Monday, February 06, 2006


Doubts about IGII

I've decided to retract my earlier post on IGII since I can not verify some of the information in that post. In particular, I mentioned that the CEO of the company had the same name as someone who had previously been investigated (and later exonerated) by the SEC for stock manipulation. It appears this is a coincidence. While these two individuals share the same first and last names, they are different people (In my earlier post, I said I wasn't sure if they were the same individuals, now I am sure). Thus, I no longer have any view on this stock (good or bad). However, it's no longer in my portfolio.

Sunday, February 05, 2006


Two new stocks

Okay, get your eyes off that picture; there are more important things to attend to. First, the weekly summary: it was a decent week for my portfolio. I finished up $2,917 (0.4 percent), outperforming the Nasdaq (down 1.6 percent), the S&P 500 (down 1.7 percent) and the Russell 2000 (down 1.1 percent).

I also have two new positions to disclose:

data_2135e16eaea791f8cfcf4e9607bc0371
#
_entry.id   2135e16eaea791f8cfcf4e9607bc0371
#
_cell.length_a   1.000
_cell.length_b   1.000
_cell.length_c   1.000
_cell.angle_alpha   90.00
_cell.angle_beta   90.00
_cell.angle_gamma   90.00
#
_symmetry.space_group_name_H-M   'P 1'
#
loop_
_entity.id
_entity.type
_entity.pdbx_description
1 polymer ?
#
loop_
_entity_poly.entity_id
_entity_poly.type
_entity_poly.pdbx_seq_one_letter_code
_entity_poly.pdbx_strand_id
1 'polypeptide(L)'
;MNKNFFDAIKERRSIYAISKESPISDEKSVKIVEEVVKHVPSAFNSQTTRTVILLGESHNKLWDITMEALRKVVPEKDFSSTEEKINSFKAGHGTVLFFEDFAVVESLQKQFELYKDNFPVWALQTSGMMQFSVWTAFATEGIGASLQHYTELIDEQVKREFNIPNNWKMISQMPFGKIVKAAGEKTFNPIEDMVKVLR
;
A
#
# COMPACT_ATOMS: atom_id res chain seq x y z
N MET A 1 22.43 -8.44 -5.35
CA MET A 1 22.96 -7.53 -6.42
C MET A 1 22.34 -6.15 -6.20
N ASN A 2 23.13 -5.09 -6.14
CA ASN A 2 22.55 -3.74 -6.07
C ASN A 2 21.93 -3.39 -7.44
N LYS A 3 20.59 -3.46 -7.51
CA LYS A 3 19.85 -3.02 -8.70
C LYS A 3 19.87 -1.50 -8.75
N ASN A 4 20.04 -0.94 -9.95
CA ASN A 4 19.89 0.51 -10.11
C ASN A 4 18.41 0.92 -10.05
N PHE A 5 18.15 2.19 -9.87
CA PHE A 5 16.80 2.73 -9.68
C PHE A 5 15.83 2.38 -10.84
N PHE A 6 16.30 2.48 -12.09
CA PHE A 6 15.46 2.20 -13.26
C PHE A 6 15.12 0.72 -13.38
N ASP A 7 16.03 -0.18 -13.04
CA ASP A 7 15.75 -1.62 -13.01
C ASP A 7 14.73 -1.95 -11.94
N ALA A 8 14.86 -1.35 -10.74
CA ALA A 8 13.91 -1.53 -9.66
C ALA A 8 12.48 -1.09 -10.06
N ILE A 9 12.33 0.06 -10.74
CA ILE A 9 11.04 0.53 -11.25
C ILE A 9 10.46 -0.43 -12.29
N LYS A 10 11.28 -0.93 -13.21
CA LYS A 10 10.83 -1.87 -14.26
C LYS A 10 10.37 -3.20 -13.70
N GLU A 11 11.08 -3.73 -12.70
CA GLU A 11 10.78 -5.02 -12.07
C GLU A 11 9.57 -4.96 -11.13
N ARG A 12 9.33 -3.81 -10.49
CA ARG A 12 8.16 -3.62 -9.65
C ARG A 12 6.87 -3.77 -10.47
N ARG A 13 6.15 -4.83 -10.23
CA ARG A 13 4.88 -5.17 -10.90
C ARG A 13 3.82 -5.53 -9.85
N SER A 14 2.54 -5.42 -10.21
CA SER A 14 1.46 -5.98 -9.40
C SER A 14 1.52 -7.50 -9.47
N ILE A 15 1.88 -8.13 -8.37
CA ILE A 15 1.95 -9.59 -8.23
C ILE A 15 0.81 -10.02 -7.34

1. CBTE: Commonwealth Bio is a solid company with great prospects. They will be reporting earnings on Monday or Tuesday. I'm hoping that stock will pop on the news.

2. IGII.OB: This is either the cheapest stock on the planet, or a complete fraud. I'm not sure which, but I think the risk/reward here is good enough that I want to partake in the action. The excellent blog of the Microcap Speculator provides the pros and cons on this stock. Invest at your own peril because this one is risky.

Thursday, February 02, 2006


Asian Fever

Down about $400 today. A good sign that the market has reached a top is when daytraders starting pumping microcap stocks up 100 percent in a single day. A great sign that the market has reached a top is when daytraders start pumping microcap stocks with no earnings and barely any revenues up 100 percent in a single day. But the best sign that the market has reached a top is when these companies also have "China" in their name. A quick gander at today's top percentage gainers list on the Nasdaq says it all. Don't be tempted. As sexy as these stocks look, they'll eat you alive. Stay away.

Wednesday, February 01, 2006


The GOOG strikes back

Up about $1,700 today. I covered my 15 shares of GOOG at $389.70. Though this represents a quick $700 profit, it would have been a lot more if I had covered at $352, which is where the stock opened after being halted following yesterday's earnings announcement. However, by the time it was apparent that GOOG's miss was partly illusory (due to tax issues), it was too late; the stock had rebounded nicely. It seems that those people who are bright enough to quickly read a news release and assess whether the market's reaction is appropriate can, on average at least, make a lot of money. Unfortunately, yesterday I wasn't one of them.